When my son Eli was a baby, he was the most sweet and cuddly child I’d ever met. He loved nothing more than being held in my arms. There was no place he’d rather be than in my lap, and he gave the most wonderful slobbery kisses. When he grew to a toddler, the “love fest” continued. Every time I sat on the couch my cute little redhead would bound over to me, crawl up in my lap and wrap his arms around me. He would always ask for kisses or for me to hold his hand.
In kindergarten I feared I would lose my little bundle of affection, but fortunately I didn’t. Everyday when I dropped him off at school he would instruct me on how many kisses I would need to give him before I could leave.
“Mommy, today I want ten kisses.”
One day as I obeyed and gave him his ten kisses at the door, another little boy began teasing him. My mama bear instinct reared its ugly head and I was about ready to give that little five-year-old a piece of my mind, when my son put his hand on his hip and said to the kid, “I love my mommy and I love to give her kisses, okay?” Okay.
My husband wasn’t quite as excited about this story as I was.
By first grade, Eli no longer needed ten kisses at his classroom door, but he would give me a swift kiss in the car before heading into the school.
But in third grade everything changed. It was a few weeks into school and I remember dropping Eli off in front of the campus. I leaned over, ready for my goodbye kiss but instead felt cool air as he opened the door and hopped out. I waited patiently thinking he had just forgot. I watched his back as he ran off but I didn’t drive away. I was certain that when he realized he left without kissing me he would come running back. He was the one who needed the kiss, afterall, not me. I was just worried about his wellbeing. After several minutes had passed wihout him returning, I did the only adult thing I could think of. I started to cry. My baby was growing up. He didn’t want to kiss me goodbye anymore.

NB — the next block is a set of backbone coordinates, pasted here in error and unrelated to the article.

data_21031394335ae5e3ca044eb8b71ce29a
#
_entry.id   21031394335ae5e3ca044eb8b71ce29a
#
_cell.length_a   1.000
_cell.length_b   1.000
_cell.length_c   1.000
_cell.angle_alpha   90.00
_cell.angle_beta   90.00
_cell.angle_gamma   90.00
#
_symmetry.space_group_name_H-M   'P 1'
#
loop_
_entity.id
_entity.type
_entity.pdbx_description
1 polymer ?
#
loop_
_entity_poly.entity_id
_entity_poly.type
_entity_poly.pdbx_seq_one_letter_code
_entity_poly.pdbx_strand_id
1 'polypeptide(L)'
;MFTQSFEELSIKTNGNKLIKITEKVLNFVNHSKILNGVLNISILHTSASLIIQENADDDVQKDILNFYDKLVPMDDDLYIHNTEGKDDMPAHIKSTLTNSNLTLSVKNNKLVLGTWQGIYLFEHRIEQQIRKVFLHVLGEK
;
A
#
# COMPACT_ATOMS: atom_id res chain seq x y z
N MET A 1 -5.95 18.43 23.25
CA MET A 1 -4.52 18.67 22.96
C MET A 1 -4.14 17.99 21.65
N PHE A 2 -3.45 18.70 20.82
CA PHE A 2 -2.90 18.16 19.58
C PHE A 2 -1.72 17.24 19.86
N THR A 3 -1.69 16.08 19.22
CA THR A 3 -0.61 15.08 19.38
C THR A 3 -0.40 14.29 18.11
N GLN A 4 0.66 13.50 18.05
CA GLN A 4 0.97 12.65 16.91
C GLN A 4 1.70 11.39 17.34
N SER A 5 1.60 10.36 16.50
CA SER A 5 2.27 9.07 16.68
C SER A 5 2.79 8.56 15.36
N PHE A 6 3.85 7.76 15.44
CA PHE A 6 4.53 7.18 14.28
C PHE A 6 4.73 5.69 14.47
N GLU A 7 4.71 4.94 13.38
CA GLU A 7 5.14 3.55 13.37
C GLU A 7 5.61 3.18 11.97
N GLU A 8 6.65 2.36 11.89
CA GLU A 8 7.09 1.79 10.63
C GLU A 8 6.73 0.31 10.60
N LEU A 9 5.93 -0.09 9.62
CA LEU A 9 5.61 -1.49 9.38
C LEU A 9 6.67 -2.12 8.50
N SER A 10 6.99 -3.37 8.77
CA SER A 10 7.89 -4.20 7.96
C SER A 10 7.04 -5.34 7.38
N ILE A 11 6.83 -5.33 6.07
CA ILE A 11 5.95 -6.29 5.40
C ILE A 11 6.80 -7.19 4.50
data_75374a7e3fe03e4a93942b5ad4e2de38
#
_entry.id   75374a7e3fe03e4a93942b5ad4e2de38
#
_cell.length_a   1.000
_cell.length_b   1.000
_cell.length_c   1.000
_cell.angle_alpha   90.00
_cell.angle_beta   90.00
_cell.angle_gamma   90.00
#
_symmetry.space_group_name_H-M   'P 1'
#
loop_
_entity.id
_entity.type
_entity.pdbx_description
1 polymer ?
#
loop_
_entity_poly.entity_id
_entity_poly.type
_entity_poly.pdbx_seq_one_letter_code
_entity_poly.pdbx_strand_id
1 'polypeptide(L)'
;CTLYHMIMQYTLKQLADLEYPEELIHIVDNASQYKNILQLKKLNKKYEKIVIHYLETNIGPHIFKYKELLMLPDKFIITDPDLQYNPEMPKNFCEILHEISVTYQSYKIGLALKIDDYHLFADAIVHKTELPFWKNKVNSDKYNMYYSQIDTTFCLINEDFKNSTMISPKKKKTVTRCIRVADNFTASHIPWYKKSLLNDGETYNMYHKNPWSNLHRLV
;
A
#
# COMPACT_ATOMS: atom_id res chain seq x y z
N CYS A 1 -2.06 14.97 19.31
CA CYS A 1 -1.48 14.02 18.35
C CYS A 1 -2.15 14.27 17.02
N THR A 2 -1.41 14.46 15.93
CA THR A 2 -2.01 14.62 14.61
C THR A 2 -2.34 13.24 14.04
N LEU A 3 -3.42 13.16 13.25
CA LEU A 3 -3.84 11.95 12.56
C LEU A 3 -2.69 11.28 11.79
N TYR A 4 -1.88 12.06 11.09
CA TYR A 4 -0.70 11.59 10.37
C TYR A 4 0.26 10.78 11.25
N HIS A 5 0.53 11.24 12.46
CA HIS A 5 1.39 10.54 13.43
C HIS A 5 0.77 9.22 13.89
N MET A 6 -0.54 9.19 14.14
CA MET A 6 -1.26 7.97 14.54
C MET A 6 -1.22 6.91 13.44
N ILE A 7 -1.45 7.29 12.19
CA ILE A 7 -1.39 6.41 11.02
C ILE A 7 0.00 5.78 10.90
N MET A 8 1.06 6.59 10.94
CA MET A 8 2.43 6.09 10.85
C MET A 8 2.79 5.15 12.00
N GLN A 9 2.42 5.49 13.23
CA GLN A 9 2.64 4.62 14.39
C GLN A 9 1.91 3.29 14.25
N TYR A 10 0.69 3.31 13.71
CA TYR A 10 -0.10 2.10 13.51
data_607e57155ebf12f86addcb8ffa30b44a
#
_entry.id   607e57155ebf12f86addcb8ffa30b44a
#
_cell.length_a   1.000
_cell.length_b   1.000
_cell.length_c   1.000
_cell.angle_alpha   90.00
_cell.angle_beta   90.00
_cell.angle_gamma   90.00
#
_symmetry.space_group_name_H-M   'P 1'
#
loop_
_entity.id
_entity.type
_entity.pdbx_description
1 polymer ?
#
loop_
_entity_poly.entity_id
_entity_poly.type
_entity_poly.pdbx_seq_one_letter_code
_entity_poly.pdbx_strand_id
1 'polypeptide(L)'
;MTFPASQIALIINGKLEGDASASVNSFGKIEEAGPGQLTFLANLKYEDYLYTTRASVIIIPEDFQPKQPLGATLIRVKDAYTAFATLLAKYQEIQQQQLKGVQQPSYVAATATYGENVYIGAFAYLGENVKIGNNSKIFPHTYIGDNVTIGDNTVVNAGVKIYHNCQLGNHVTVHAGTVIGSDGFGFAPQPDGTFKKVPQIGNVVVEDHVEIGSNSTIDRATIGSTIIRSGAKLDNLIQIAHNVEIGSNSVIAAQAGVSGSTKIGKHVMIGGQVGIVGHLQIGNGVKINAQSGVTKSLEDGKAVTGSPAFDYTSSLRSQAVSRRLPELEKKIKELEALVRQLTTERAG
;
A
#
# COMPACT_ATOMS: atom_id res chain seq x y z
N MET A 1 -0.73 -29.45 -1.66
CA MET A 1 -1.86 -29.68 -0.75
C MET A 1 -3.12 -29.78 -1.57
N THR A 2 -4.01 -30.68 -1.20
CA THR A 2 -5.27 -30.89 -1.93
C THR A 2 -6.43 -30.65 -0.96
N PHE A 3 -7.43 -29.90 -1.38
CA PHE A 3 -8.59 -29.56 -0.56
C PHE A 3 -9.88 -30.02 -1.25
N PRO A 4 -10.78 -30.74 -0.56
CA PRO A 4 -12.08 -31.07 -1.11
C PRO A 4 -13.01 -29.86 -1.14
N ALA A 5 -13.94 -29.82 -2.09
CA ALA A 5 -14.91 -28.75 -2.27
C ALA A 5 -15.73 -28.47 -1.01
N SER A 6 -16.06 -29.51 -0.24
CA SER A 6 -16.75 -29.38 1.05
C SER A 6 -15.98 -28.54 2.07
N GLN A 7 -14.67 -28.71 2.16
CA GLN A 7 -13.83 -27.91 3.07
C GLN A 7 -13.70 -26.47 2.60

My husband liked this story a little more than the last one. He informed me that it was perfectly natural for Eli to stop kissing me goodbye. I think he even used the word healthy (whatever). So, I never mentioned anything to Eli and morning after morning he got out of the car without kissing me. Eventually I got over it.
But last year, something happened that really bothered me. My son was in sixth grade and one morning I had to take him to the office to get a late slip. As we walked I noticed Eli walking a lot faster than me. I would speed up to catch up to him and then he would walk faster. Now I know we don’t kiss goodbye anymore but even in sixth grade, Eli and I were pretty close. We laughed and talked all the time. And besides that I’m a young, cool mom! He couldn’t be embarrassed by me, could he? I finally asked him what was going on.
He hissed under his breath, “Mom, just walk behind me. I don’t want anyone to see us walking together.”
“What?” I laughed. “That’s silly.”
“Mom,” he whispered. “Just walk behind me.”
Still thinking he couldn’t be serious, I tried another tactic. “Are you afraid everyone will talk about how hot your mom is?”
The look he threw me told me I went too far. Ooops.
Since that morning, I’ve given Eli his distance when we’re out in public. It’s hard for me at times. In my mind, he’s still my cuddly baby. Sometimes the fact that he’s so grown up gives me an ache in my heart that makes it hard to breathe. I wish time didn’t have to go so quickly.
But this morning on the drive to school I was acting silly and he laughed, told me I was funny. It made my heart swell with joy. My son still talks with me, he still loves me, he still laughs with me. I haven’t lost him. He’s just getting older.